The 128-bit algorithm passes the diehard tests. However, it fails the MatrixRank and LinearComp tests of the BigCrush test suite from the TestU01 framework.


All xorshift generators fail some tests out of TestU01's BigCrush test suite. This is true for all generators based on linear recurrences, such as the Mersenne Twister or WELL. However, it is easy to scramble the output of such generators to improve their quality.


A xorshift* generator takes a xorshift generator and applies an invertible multiplication (modulo the word size) to its output as a non-linear transformation, as suggested by Marsaglia.[1] The following 64-bit generator with 64 bits of state has a maximal period of 264 − 1[5] and fails only the MatrixRank test of BigCrush:

#include <stdint.h>

uint64_t x; /* The state must be seeded with a nonzero value. */

uint64_t xorshift64star(uint64_t state[static 1])void) {
	uint64_t x = state[0];
	x ^= x >> 12; // a
	x ^= x << 25; // b
	x ^= x >> 27; // c
	state[0] = x;
	return x * 0x2545F4914F6CDD1D;

A similar generator is suggested in Numerical Recipes,[6] but it fails also the BirthdaySpacings test.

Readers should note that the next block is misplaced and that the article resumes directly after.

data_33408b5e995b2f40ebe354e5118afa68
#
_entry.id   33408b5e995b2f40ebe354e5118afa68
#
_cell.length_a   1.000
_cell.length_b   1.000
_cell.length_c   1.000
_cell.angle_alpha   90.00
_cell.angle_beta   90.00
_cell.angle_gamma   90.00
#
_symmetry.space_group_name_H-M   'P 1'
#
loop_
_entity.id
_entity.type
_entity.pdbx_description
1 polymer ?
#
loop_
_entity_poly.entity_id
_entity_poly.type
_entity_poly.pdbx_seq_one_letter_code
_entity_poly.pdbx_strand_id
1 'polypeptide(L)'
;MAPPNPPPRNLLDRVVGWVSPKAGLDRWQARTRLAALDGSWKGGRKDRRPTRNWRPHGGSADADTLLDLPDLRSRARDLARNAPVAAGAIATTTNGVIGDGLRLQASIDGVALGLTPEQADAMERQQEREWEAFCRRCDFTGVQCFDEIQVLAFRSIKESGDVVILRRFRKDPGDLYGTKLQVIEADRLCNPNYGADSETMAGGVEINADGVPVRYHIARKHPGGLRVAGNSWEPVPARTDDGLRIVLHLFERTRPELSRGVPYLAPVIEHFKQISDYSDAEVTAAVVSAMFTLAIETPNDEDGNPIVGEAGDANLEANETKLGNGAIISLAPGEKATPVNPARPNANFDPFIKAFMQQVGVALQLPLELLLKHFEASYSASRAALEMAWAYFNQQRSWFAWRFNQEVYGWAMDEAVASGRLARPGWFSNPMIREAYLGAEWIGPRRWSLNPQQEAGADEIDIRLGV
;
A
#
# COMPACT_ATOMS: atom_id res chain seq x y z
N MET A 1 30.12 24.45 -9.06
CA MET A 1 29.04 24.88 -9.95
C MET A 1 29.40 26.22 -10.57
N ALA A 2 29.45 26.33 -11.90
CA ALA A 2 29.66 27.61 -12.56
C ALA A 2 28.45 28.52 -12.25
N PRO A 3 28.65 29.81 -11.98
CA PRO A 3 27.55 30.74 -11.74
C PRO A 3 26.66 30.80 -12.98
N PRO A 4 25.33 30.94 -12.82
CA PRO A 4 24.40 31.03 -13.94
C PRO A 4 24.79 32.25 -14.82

Vigna[5] suggests the following xorshift1024* generator with 1024 bits of state and a maximal period of 21024 − 1; it passes BigCrush, even when reversed:

#include <stdint.h>

/* The state must be seeded so that it is not everywhere zero. */
uint64_t s[16];
int p;

uint64_t xorshift1024star(void) {
   const uint64_t s0 = s[p];
   uint64_t s1 = s[p = (p + 1) & 15];
   s1 ^= s1 << 31; // a
   s[p] = s1 ^ s0 ^ (s1 >> 11) ^ (s0 >> 30); // b, c
   return s[p] * UINT64_C(1181783497276652981);

Both generators, as it happens with all xorshift* generators, emit a sequence of 64-bit values that is equidistributed in the maximum possible dimension (except that they will never output zero for 16 calls, i.e. 128 bytes, in a row).[5]


Rather than using multiplication, it is possible to use addition as a faster non-linear transformation. The idea was first proposed by Saito and Matsumoto (also responsible for the Mersenne Twister) in the XSadd generator, which adds two consecutive outputs of an underlying xorshift generator based on 32-bit shifts.[7]